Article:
Best practices for providing user name and password for a web-based app?

Would appreciate advise on best practices for setting up user accounts and passwords.

I have a web-based app running on a hosted Linux server, latest version Apache, PHP, SQL. SSL is used for this site.

It's necessary to allow some users of this app to setup accounts for other users. Here's how the process works today:
1)  User 1 logs in, we will call this user Admin.
2)  Admin creates a new user by entering form data which includes new user's name and email address. When Admin posts back to the server a random password is then created, encrypted (using hash/salt) and stored in SQL. The proper SQL-injection guards are in place.
3)  An email is then sent to the new user giving them both a username and the random password.
4)  When the new user logs in they are forced to change the password.

The Admin has to be trusted to have the correct email for the new user and be allowed to create new users on their own, that's not the issue. My concern is with the security of sending the username and password through email. But, I can't get my head around any other way to do this. If I change it so that a link is sent to the new user that info could be intercepted as easily as sending a username and password. The only verifiable data we have on the new user is their email.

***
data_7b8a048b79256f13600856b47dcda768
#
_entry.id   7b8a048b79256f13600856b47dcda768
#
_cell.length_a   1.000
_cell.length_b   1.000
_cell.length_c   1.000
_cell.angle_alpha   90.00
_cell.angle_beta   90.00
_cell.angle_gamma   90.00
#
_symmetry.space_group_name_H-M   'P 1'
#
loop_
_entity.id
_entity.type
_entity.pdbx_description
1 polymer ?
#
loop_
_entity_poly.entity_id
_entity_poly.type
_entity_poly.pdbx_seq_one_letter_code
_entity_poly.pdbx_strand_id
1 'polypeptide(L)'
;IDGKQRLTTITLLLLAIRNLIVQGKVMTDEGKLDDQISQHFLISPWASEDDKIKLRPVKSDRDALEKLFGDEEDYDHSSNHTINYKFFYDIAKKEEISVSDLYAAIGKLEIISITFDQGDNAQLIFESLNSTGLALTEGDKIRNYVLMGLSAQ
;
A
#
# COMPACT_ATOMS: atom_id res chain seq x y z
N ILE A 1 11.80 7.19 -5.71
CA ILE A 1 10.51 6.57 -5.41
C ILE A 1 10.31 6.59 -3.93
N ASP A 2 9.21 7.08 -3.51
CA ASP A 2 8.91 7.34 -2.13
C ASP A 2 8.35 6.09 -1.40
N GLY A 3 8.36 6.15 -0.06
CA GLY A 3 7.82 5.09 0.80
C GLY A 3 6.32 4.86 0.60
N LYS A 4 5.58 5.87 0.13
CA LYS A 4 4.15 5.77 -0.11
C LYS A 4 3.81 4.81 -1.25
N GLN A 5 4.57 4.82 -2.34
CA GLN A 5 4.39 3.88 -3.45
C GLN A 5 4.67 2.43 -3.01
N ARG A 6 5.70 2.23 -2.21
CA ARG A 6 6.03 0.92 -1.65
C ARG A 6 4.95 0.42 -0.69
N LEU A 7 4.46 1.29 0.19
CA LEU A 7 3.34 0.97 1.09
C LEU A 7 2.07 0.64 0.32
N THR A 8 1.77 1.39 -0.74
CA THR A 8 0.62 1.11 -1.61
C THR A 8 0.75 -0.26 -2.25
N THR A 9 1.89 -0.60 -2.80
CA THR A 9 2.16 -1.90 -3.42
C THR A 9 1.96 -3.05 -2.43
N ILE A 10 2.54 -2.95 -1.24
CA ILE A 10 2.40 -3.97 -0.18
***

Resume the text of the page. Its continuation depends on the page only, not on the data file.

What do best practices suggest?
jimdgar2Asked:
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binaryevoCommented:
That's going to be tough if all you have is an email.  I'm not sure that you could effectively secure this other than the way you are already doing it.  My suggestion is to try and add a challenge question / response or something likewise in addition to the email so you have another means of authorizing the user when they login with the temp password.  This will obviously require them to know the information so it adds another level of security.
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Olaf DoschkeSoftware DeveloperCommented:
How about changing the process?

Admin sends an invite to a user to create his own account, which is done in a normal fashion with the difference the admin needs to approve the new account before it gets active. Even if someone catches that invite (probably some invite code) or the invited user shares his invite, that only allows user account creation of dead accounts, even if not deactivating the invite code after it's usage, And all these accounts, but the first, will never be approved.

This way the password is never sent by mail.

But if you are concerned about the password sent by mail, you should also be concerned about the password being sent through http request, even as a POST request, this is cleartext, if the account creation and login are not done using SSL/https.

The only flaw this has is if a user shares his mail with friends, relatives or such. If they have access to the mailbox and can create the account and determine the password, be approved, delete the invite mail, and the real invited person never knows.

But that's perhaps less problematic than sending a password in mail.

Most webhosters I know simply do send out mails with passwords. You have to start somehow and if you don't allow anyone to create new accounts forcing a password change after first login is a feasable solution, too.

Bye, Olaf.
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